The Mexican Navy’s first POLA (Patrulla Oceánica de Largo Alcance, Long-Range Ocean Patrol) vessel, ARM Reformador (POLA-101) successfully completed its sea trials.
The sea trials took place in November and December 2019 off the Mexican west coast. The trials were jointly conducted by the Mexican Navy, the program’s primary contractor Damen Shipyards Group, subcontractors and suppliers working in close cooperation. The programme of sea trials was comprehensive, including testing of platform and combat systems in addition to training of Mexican Navy crews.
“The completion of these sea trials indicates how the project as a whole is progressing: on budget and actually a few weeks ahead of the contracted schedule”, Damen said in a statement.
Following the successful sea trials, the project’s next milestone is the commissioning of ARM Reformador into the Mexican Navy fleet, which is expected in February 2020.
The vessel was initially built as six modules – two of them were constructed at the Damen Schelde Naval Shipyard in Vlissingen, Netherlands and the other four were constructed at the Navy Shipyard No. 20 (ASTIMAR 20) in Salina Cruz, Oaxaca. The final assembly and integration was done at the ASTIMAR 20 naval shipyard. The vessel was launched at the ASTIMAR-20 shipyard at the end of 2018.
“This project is having a very positive impact on the local economy. More than 70% of the labour is being realised in Mexico – creating jobs and enabling local companies to develop their skills”, said Horacio Delgado, Damen’s Commercial Manager for Mexico. “Thanks to our excellent cooperation with the Mexican Navy, we are ensuring that this vessel is being built in Mexico, by Mexicans, and for Mexicans.”
The 107-meter long POLA-class ARM Reformador is the Mexican Navy variant of Damen’s SIGMA Frigate 10514.
ARM Reformador is 107.14 meters long and 14.02-meters wide with a displacement of 2,570 tonnes. Powered by two 10,000 kW engines and two 1,300 kW engines in Combined diesel-electric and diesel-mechanical (CODED) configuration, the vessel can reach a maximum speed of 27 knots. The ship can accommodate 120 crew members and has an endurance of 20 days.
The primary weapon systems of the vessel are Bofors 57 mm gun, RGM-84L Harpoon Block II missiles, RIM-116 Block II Rolling Airframe Missiles (RAM), RIM-162 Evolved SeaSparrow Missiles (ESSM) in 8-cell MK56 Vertical Launching System (VLS), and MK 32 Surface Vessel Torpedo Tubes (SVTT) triple tube launchers with MK 54 Mod 0 lightweight torpedoes. The RAM and ESSM missiles are for countering aerial threats while Harpoon missiles and torpedoes are to counter surface/sub-surface threats.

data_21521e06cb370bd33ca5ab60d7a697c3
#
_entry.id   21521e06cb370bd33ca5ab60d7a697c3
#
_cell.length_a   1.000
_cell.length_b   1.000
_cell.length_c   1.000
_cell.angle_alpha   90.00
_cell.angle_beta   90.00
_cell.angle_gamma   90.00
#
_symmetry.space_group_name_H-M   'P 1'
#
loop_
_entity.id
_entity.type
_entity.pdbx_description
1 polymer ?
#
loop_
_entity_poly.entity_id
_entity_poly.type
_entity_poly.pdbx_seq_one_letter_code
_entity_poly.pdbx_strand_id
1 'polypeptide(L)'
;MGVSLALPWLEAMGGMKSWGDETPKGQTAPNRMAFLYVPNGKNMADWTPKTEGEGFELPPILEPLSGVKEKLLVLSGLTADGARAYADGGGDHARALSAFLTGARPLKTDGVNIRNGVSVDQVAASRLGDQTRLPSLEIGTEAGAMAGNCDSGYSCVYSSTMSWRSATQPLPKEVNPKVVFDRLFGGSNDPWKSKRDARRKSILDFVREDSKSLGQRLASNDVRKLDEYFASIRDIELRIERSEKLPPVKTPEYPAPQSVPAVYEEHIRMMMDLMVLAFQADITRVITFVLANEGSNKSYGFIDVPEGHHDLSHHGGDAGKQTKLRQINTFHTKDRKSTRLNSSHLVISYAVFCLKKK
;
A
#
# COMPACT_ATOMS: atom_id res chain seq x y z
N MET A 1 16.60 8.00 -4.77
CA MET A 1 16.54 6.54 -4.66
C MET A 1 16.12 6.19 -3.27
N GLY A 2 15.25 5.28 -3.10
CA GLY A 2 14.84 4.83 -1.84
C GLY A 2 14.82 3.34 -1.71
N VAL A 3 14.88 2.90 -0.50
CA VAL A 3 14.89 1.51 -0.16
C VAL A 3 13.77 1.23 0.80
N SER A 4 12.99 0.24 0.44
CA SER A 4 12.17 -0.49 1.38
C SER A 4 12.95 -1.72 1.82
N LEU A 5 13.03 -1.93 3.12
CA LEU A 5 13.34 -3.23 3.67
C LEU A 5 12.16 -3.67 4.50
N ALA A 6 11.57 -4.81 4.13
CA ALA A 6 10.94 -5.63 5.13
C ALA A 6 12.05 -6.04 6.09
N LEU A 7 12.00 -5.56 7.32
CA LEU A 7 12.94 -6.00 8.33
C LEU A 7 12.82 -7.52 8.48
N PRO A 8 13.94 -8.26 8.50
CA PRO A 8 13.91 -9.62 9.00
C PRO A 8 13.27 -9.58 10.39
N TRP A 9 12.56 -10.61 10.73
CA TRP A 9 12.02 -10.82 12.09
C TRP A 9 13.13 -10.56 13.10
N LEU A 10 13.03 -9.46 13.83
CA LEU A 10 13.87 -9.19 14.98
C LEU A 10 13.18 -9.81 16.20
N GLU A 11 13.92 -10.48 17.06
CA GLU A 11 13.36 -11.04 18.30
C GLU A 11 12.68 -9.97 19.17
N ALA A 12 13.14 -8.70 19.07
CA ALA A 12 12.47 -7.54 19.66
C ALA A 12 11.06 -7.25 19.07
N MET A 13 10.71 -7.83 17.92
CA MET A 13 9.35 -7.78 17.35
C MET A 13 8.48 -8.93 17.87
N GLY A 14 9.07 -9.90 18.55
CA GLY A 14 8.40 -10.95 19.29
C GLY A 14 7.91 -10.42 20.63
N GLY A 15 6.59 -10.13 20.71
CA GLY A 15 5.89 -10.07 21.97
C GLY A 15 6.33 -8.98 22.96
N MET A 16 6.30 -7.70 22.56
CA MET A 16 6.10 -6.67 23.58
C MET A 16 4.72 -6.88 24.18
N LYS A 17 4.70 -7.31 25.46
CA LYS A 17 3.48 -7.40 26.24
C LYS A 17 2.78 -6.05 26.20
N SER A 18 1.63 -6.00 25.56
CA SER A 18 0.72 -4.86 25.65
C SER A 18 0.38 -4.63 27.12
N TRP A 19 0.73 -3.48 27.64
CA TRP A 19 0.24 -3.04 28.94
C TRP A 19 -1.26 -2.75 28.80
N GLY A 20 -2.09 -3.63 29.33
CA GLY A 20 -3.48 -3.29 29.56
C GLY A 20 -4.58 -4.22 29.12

The sale of Harpoons, RAM missiles and torpedoes, along with launchers and support equipment, were approved by the U.S. State Department under the Foreign Military Sales (FMS) program for an estimated cost of $98.4 million on Jan. 5, 2018. The sale of ESSM missiles was approved in August 2018, for an estimated cost of $41 million.
The vessel is also equipped with Indra’s RIGEL electronic defense system, Terma C-Guard Naval decoy launching system and integrated Hermesys communication control system.
Thales is a major partner for the POLA program supplying Tacticos Combat Management System, the SMART-S Mk2 Air and Surface Surveillance Radar, the STIR 1.2 EO Mk2 Radar and EO Tracking system, the Gatekeeper Electro-optical Ship Security system, and the CAPTAS-2 Passive Variable Depth Sonar. This is the first naval contract for Thales in Mexico and the first export contract for Thales’s Gatekeeper.
The company also delivered and integrated a full armament suite including RAM Surface to Air Missile launcher, Harpoon Surface to Surface missile launcher, 57 mm gun, 12.7 mm machine guns, and Mk38 25 mm Machine Gun System with dedicated console.
The Mexican Navy’s POLA vessels are expected to operate MH-60R “Romeo” Seahawk naval multi-mission helicopters and the FMS sale of 8 units was approved by the U.S. State Department in April 2018. MH-60R helicopters will enable Mexico to perform anti-surface (ASuW) and anti-submarine warfare (ASW) missions and secondary missions including vertical replenishment (VERTREP), search and rescue (SAR), and communications relay.
The second POLA vessel will also be built under the current scheme – two of the modules constructed in Vlissingen and the other four in Mexico with the final assembly and integration was done at the ASTIMAR 20 naval shipyard. In the second phase of the project, two vessels will be fully assembled in Mexican naval shipyards.
POLA vessels will be used by the Mexican Navy for open ocean surveillance, patrolling of the Exclusive Economic Zone (EEZ), Search And Rescue (SAR); Humanitarian Assistance and Disaster Relief (HADR); maritime support and deterrence against offending ships and aircraft.